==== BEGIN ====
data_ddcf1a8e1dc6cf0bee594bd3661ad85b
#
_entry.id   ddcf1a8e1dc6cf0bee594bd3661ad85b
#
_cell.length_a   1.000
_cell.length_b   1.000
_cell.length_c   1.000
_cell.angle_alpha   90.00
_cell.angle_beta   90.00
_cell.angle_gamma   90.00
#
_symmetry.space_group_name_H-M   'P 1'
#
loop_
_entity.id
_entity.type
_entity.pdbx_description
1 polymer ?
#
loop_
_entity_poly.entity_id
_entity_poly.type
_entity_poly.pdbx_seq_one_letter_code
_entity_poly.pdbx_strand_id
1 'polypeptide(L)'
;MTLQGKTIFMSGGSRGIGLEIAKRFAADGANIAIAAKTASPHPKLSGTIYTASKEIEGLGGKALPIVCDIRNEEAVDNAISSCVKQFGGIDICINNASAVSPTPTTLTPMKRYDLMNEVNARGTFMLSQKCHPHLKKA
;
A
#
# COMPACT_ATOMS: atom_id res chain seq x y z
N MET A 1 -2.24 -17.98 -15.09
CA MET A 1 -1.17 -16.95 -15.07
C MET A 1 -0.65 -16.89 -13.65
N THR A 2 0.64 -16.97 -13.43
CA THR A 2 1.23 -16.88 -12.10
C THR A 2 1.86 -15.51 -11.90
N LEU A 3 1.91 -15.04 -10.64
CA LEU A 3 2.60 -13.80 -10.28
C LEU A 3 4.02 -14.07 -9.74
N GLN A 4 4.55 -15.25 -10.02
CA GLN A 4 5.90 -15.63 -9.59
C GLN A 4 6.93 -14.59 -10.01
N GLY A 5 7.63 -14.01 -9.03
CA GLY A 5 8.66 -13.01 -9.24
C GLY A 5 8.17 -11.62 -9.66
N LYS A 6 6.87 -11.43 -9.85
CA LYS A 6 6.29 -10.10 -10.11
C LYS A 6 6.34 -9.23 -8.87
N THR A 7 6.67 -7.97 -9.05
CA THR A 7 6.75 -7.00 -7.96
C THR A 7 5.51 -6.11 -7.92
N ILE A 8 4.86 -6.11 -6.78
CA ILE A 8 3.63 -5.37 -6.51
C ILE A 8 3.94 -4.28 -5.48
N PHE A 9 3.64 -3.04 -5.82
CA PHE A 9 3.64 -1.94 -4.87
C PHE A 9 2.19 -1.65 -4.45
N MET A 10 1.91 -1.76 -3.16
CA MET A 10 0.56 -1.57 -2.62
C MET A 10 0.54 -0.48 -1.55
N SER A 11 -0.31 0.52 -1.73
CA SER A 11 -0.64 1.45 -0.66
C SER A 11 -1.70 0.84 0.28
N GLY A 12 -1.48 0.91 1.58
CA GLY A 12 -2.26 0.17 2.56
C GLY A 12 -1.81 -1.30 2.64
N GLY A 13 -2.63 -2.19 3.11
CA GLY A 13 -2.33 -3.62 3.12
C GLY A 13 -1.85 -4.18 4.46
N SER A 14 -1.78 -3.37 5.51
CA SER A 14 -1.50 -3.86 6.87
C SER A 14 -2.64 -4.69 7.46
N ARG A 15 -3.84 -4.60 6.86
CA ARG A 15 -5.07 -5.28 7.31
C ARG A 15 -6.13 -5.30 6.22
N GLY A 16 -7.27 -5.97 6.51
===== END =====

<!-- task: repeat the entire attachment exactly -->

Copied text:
data_ddcf1a8e1dc6cf0bee594bd3661ad85b
#
_entry.id   ddcf1a8e1dc6cf0bee594bd3661ad85b
#
_cell.length_a   1.000
_cell.length_b   1.000
_cell.length_c   1.000
_cell.angle_alpha   90.00
_cell.angle_beta   90.00
_cell.angle_gamma   90.00
#
_symmetry.space_group_name_H-M   'P 1'
#
loop_
_entity.id
_entity.type
_entity.pdbx_description
1 polymer ?
#
loop_
_entity_poly.entity_id
_entity_poly.type
_entity_poly.pdbx_seq_one_letter_code
_entity_poly.pdbx_strand_id
1 'polypeptide(L)'
;MTLQGKTIFMSGGSRGIGLEIAKRFAADGANIAIAAKTASPHPKLSGTIYTASKEIEGLGGKALPIVCDIRNEEAVDNAISSCVKQFGGIDICINNASAVSPTPTTLTPMKRYDLMNEVNARGTFMLSQKCHPHLKKA
;
A
#
# COMPACT_ATOMS: atom_id res chain seq x y z
N MET A 1 -2.24 -17.98 -15.09
CA MET A 1 -1.17 -16.95 -15.07
C MET A 1 -0.65 -16.89 -13.65
N THR A 2 0.64 -16.97 -13.43
CA THR A 2 1.23 -16.88 -12.10
C THR A 2 1.86 -15.51 -11.90
N LEU A 3 1.91 -15.04 -10.64
CA LEU A 3 2.60 -13.80 -10.28
C LEU A 3 4.02 -14.07 -9.74
N GLN A 4 4.55 -15.25 -10.02
CA GLN A 4 5.90 -15.63 -9.59
C GLN A 4 6.93 -14.59 -10.01
N GLY A 5 7.63 -14.01 -9.03
CA GLY A 5 8.66 -13.01 -9.24
C GLY A 5 8.17 -11.62 -9.66
N LYS A 6 6.87 -11.43 -9.85
CA LYS A 6 6.29 -10.10 -10.11
C LYS A 6 6.34 -9.23 -8.87
N THR A 7 6.67 -7.97 -9.05
CA THR A 7 6.75 -7.00 -7.96
C THR A 7 5.51 -6.11 -7.92
N ILE A 8 4.86 -6.11 -6.78
CA ILE A 8 3.63 -5.37 -6.51
C ILE A 8 3.94 -4.28 -5.48
N PHE A 9 3.64 -3.04 -5.82
CA PHE A 9 3.64 -1.94 -4.87
C PHE A 9 2.19 -1.65 -4.45
N MET A 10 1.91 -1.76 -3.16
CA MET A 10 0.56 -1.57 -2.62
C MET A 10 0.54 -0.48 -1.55
N SER A 11 -0.31 0.52 -1.73
CA SER A 11 -0.64 1.45 -0.66
C SER A 11 -1.70 0.84 0.28
N GLY A 12 -1.48 0.91 1.58
CA GLY A 12 -2.26 0.17 2.56
C GLY A 12 -1.81 -1.30 2.64
N GLY A 13 -2.63 -2.19 3.11
CA GLY A 13 -2.33 -3.62 3.12
C GLY A 13 -1.85 -4.18 4.46
N SER A 14 -1.78 -3.37 5.51
CA SER A 14 -1.50 -3.86 6.87
C SER A 14 -2.64 -4.69 7.46
N ARG A 15 -3.84 -4.60 6.86
CA ARG A 15 -5.07 -5.28 7.31
C ARG A 15 -6.13 -5.30 6.22
N GLY A 16 -7.27 -5.97 6.51